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Publication numberUS7357979 B2
Publication typeGrant
Application numberUS 10/822,929
Publication dateApr 15, 2008
Filing dateApr 13, 2004
Priority dateApr 13, 2004
Fee statusLapsed
Also published asUS20050228099, WO2005111129A2, WO2005111129A3
Publication number10822929, 822929, US 7357979 B2, US 7357979B2, US-B2-7357979, US7357979 B2, US7357979B2
InventorsJoseph F. Bringley, Richard W. Wien, David L. Patton
Original AssigneeEastman Kodak Company
Export CitationBiBTeX, EndNote, RefMan
External Links: USPTO, USPTO Assignment, Espacenet
Composition of matter comprising polymer and derivatized nanoparticles
US 7357979 B2
Abstract
This invention is related to a composition of matter useful for sequestering target metal-ions from an environment, said composition comprising a polymer and derivatized nanoparticles comprising inorganic nanoparticles having an attached metal-ion sequestraint, wherein said inorganic nanoparticles have an average particle size of less than 200 nm and the derivatized nanoparticles have a stability constant greater than 1010 with iron (III).
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Claims(28)
1. An article comprising a polymeric layer, said polymeric layer further comprising immobilized derivatized nanoparticles comprising inorganic nanoparticles having an attached metal-ion sequestraint, wherein said inorganic nanoparticles have an average particle size of less than 200 nm and the metal-ion sequestraint comprises an alpha amino carboxylate, a hydroxamate, or a catechol functional group, further comprising a barrier layer; wherein the polymeric layer is between the surface of the article and the barrier layer and wherein the barrier layer does not contain the derivatized nanoparticles.
2. The article of claim 1 wherein the derivatized nanoparticles are 0.1 to 50.0% by weight of the polymeric layer.
3. The article of claim 1 wherein said inorganic nanoparticles comprise silica oxides, alumina oxides, boehmites, titanium oxides, zinc oxides, tin oxides, zirconium oxides, yttrium oxides, hafnium oxides, clays, or alumina silicates.
4. The article of claim 3 wherein said inorganic nanoparticles comprise silicon dioxide, alumina oxide, clays or boebmite.
5. The article of claim 1 wherein the metal-ion sequestraint is attached to the nanoparticle, by reacting the nanoparticle with a metal alkoxide intermediate of the sequestraint having the general formula:

M(OR)4-xR′;
wherein M is silicon, titanium, aluminum, tin, or germanium;
x is an integer from 1 to 3;
R is an organic group; and
R′ is an organic group containing an alpha amino carboxylate, a hydroxamate, or a catechol.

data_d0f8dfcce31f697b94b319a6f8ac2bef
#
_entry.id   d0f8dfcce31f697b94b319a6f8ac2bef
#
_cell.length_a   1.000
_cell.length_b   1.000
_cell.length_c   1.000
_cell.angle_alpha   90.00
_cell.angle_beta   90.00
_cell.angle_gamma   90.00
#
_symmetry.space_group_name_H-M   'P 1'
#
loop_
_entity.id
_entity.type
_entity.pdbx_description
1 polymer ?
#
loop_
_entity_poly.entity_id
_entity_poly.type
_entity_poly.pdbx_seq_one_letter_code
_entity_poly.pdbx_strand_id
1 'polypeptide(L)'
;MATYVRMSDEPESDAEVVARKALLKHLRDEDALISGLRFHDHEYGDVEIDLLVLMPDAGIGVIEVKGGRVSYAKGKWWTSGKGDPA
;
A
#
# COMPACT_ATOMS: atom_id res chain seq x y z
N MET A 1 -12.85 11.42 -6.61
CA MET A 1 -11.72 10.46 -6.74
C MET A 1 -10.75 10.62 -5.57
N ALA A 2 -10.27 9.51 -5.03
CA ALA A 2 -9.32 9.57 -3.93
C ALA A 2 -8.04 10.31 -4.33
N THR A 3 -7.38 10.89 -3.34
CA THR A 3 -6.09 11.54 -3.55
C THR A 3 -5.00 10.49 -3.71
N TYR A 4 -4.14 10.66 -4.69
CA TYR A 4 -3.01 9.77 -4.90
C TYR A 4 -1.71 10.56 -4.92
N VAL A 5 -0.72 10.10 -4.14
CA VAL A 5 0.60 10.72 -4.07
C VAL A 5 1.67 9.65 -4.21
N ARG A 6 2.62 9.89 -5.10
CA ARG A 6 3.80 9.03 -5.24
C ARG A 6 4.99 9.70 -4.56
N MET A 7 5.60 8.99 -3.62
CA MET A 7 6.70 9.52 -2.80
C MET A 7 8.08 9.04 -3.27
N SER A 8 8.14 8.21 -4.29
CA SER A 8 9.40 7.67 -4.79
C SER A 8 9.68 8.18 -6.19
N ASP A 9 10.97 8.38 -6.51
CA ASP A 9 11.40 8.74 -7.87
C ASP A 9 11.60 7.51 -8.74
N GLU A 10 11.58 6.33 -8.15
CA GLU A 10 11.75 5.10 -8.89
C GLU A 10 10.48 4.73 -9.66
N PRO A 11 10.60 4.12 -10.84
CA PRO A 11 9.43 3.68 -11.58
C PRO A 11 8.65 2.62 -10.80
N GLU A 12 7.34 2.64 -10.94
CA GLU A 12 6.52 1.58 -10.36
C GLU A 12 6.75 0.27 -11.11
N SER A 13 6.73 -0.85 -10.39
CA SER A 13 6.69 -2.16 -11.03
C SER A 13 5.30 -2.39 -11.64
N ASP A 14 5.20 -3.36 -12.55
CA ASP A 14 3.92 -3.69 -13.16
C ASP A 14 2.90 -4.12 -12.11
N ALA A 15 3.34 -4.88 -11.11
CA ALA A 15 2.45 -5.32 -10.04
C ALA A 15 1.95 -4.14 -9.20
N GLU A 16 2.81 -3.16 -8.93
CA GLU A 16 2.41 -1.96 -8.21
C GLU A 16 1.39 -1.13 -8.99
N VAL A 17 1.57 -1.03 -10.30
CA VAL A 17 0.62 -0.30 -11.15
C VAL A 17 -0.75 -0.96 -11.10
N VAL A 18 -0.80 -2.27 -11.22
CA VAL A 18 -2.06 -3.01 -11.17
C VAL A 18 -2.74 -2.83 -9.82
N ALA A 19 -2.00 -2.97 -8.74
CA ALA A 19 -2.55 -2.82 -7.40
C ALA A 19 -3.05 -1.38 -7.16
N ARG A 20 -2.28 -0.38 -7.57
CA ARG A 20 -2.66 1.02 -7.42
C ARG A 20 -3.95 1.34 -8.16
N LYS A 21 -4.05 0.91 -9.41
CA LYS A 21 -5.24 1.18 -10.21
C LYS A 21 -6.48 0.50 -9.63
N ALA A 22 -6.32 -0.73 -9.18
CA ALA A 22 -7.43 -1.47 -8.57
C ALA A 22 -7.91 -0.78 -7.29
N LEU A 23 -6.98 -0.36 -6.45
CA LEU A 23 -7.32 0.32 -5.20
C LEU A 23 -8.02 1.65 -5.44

6. The article of claim 1 wherein said metal-ion sequestraint is attached to the nanoparticle by reacting the nanoparticle with a silicon alkoxide intermediate of the sequestraint having the general formula:

Si(OR)4-xR′x;
wherein x is an integer from 1 to 3;
R is an alkyl group; and
R′ is an organic group containing an alpha amino carboxylate, a hydroxamate, or a catechol.
7. The article of claim 1 wherein substantially all the metal-ion sequestraint is covalently bound to the nanoparticles.
8. The article of claim 1 wherein the polymeric layer is permeable to liquid media.
9. The article of claim 1 wherein the polymeric layer is permeable to aqueous media.
10. The article of claim 9 wherein the polymeric layer has a water permeability of greater than 1000[(cm3 cm)/(cm2 sec/Pa)]×1013.
11. The article of claim 9 wherein the polymeric layer has a water permeability of greater than 5000[(cm3 cm)/(cm2 sec/Pa)]×1013.
12. The article of claim 1 wherein the polymeric layer comprises one or more of polyvinyl alcohol, cellophane, water-base polyurethanes, polyester, nylon, high nitrile resins, polyethylene-polyvinyl alcohol copolymer, polystyrene, ethyl cellulose, cellulose acetate, cellulose nitrate, aqueous latexes, polyacrylic acid, polystyrene sulfonate, polyamide, polymethacrylate, polyethylene terephthalate, polystyrene, polyethylene, polypropylene or polyacrylonitrile, or copolymers thereof.
13. The article of claim 1 wherein the baffler layer is permeable to liquid media.
14. The article of claim 1 wherein the barrier layer is permeable to aqueous media.
15. The article of claim 14 wherein the baffler layer has a water permeability of greater than 1000[(cm3 cm)/(cm2 sec/Pa)]×1013.
16. The article of claim 14 wherein the baffler layer has a water permeability of greater than 5000[(cm3 cm)/(cm2 sec/Pa)]×1013.
17. The article of claim 1 wherein the barrier layer has a thickness in the range of 0.1 microns to 10 microns.
18. The article of claim 1 wherein the baffler layer comprises one or more of polyvinyl alcohol, cellophane, water-based polyurethanes, polyester, nylon, high nitrile resins, polyethylene-polyvinyl alcohol copolymer, polystyrene, ethyl cellulose, cellulose acetate, cellulose nitrate, aqueous latexes, polyacrylic acid, polystyrene sulfonate , polyamide, polymethacrylate, polyethylene terephthalate, polystyrene, polyethylene, polypropylene or polyacrylonitrile, or copolymers thereof.